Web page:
N2 - Both scientists and children make important structural discoveries, yet their computational underpinnings are not well understood. Structure discovery has previously been formalized as probabilistic inference about the right structural form-where form could be a tree, ring, chain, grid, etc. (Kemp & Tenenbaum, 2008). Although this approach can learn intuitive organizations, including a tree for animals and a ring for the color circle, it assumes a strong inductive bias that considers only these particular forms, and each form is explicitly provided as initial knowledge. Here we introduce a new computational model of how organizing structure can be discovered, utilizing a broad hypothesis space with a preference for sparse connectivity. Given that the inductive bias is more general, the model's initial knowledge shows little qualitative resemblance to some of the discoveries it supports. As a consequence, the model can also learn complex structures for domains that lack intuitive description, as well as predict human property induction judgments without explicit structural forms. By allowing form to emerge from sparsity, our approach clarifies how both the richness and flexibility of human conceptual organization can coexist.

AB - Both scientists and children make important structural discoveries, yet their computational underpinnings are not well understood. Structure discovery has previously been formalized as probabilistic inference about the right structural form-where form could be a tree, ring, chain, grid, etc. (Kemp & Tenenbaum, 2008). Although this approach can learn intuitive organizations, including a tree for animals and a ring for the color circle, it assumes a strong inductive bias that considers only these particular forms, and each form is explicitly provided as initial knowledge. Here we introduce a new computational model of how organizing structure can be discovered, utilizing a broad hypothesis space with a preference for sparse connectivity. Given that the inductive bias is more general, the model's initial knowledge shows little qualitative resemblance to some of the discoveries it supports. As a consequence, the model can also learn complex structures for domains that lack intuitive description, as well as predict human property induction judgments without explicit structural forms. By allowing form to emerge from sparsity, our approach clarifies how both the richness and flexibility of human conceptual organization can coexist.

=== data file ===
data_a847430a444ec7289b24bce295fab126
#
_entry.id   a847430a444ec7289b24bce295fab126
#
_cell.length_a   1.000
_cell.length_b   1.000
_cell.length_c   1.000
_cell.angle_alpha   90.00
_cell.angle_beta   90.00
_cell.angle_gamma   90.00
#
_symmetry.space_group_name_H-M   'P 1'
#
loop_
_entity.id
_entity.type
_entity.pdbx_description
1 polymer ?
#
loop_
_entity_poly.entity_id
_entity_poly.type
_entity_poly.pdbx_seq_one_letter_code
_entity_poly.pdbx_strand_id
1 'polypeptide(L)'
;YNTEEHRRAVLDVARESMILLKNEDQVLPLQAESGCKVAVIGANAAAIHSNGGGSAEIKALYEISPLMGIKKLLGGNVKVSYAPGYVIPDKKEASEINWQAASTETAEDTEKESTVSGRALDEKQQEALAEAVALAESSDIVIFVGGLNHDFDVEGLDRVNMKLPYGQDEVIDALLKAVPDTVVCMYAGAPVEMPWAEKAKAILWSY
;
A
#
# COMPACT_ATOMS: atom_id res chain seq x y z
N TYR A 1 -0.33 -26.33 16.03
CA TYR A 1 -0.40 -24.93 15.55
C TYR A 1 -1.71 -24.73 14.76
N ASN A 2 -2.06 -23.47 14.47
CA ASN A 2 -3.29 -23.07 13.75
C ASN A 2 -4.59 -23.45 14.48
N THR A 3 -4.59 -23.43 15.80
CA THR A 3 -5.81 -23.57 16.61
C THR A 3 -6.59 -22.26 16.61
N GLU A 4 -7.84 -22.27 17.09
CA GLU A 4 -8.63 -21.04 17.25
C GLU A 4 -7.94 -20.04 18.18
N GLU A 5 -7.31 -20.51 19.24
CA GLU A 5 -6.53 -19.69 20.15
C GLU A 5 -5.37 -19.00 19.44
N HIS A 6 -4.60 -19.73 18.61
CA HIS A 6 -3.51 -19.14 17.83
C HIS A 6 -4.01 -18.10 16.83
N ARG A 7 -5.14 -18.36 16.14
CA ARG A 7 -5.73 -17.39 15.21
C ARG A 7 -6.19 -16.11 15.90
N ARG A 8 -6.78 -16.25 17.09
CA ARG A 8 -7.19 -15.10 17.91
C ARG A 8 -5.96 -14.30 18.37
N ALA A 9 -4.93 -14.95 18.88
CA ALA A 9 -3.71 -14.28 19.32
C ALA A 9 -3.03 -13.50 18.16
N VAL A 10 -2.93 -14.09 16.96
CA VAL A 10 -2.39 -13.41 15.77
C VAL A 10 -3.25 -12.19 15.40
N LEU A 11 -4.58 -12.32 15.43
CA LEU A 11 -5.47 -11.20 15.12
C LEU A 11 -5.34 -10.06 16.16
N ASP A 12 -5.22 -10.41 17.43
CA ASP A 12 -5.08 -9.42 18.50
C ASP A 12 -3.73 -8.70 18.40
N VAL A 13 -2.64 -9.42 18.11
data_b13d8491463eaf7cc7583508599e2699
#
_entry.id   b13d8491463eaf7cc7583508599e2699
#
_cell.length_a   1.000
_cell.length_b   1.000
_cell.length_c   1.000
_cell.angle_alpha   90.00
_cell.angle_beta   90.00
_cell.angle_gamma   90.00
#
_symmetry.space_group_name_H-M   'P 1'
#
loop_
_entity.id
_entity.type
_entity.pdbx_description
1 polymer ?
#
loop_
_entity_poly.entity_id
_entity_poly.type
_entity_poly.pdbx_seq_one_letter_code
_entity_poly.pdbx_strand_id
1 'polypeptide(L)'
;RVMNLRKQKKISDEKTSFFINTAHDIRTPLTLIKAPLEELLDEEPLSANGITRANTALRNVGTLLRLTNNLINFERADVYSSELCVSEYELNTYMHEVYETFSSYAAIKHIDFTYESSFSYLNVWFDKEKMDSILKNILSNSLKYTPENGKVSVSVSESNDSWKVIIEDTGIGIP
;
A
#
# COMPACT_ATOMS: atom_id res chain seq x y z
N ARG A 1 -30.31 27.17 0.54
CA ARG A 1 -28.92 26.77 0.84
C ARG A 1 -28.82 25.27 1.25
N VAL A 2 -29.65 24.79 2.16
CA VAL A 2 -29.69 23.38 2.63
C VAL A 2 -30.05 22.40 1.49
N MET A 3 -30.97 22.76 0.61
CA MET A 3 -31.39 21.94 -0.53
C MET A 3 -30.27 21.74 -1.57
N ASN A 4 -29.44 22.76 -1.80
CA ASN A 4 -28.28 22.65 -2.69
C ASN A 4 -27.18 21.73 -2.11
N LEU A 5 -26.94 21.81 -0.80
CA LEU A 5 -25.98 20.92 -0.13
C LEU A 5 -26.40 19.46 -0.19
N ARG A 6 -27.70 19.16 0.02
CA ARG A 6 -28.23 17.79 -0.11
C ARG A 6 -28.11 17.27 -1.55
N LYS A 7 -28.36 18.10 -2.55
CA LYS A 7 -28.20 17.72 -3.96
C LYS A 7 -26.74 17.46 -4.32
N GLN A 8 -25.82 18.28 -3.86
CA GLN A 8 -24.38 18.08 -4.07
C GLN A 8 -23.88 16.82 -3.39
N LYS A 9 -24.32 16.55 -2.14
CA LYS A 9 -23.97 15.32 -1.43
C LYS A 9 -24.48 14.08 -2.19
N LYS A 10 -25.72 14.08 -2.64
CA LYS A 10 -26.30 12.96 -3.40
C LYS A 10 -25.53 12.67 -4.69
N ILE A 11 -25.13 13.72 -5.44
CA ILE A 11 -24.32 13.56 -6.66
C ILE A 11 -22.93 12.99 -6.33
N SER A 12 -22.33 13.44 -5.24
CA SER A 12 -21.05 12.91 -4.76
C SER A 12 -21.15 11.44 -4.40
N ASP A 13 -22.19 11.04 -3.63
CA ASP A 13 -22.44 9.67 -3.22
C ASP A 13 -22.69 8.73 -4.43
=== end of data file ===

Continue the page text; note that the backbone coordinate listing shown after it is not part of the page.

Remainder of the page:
KW - Bayesian modeling

KW - Sparsity

KW - Structure discovery

KW - Unsupervised learning

UR - http://www.scopus.com/inward/record.url?scp=85040202665&partnerID=8YFLogxK

UR - http://www.scopus.com/inward/citedby.url?scp=85040202665&partnerID=8YFLogxK

U2 - 10.1111/cogs.12580

DO - 10.1111/cogs.12580

M3 - Article

C2 - 29315735

AN - SCOPUS:85040202665

JO - Cognitive Science

JF - Cognitive Science

SN - 0364-0213

ER -